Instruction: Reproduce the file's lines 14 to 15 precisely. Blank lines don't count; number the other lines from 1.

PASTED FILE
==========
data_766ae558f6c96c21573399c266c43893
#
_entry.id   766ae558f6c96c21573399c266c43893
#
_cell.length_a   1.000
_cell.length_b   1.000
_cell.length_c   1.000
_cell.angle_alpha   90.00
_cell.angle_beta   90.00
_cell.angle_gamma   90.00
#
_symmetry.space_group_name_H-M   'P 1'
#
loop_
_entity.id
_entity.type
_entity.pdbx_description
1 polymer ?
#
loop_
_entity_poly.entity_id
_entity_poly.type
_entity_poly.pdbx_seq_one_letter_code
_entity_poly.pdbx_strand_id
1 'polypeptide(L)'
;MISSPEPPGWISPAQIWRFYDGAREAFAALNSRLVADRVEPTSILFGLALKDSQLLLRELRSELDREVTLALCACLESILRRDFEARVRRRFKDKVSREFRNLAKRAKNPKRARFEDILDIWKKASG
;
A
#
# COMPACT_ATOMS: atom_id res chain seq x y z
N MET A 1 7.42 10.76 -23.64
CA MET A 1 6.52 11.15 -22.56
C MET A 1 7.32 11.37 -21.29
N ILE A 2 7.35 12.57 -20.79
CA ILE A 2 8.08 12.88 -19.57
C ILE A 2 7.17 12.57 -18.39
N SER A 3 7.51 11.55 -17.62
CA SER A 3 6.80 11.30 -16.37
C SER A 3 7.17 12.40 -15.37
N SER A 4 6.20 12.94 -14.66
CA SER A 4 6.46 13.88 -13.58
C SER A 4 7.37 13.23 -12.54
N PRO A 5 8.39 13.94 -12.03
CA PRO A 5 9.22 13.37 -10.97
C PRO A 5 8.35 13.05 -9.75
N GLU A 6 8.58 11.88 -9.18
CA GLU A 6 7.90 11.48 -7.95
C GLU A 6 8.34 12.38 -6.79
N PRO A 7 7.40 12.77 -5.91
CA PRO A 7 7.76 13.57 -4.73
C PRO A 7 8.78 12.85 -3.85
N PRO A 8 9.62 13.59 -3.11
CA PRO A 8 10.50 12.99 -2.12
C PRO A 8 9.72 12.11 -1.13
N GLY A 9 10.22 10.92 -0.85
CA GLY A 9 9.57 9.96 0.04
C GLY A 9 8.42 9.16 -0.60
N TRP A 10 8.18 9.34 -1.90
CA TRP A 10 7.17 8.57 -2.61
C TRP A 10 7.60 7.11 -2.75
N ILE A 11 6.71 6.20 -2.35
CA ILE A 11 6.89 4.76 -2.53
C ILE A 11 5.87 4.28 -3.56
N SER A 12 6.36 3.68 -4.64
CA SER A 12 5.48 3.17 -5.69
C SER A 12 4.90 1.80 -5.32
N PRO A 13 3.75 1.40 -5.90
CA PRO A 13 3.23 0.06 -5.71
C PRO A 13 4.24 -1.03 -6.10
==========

loop_
_entity.id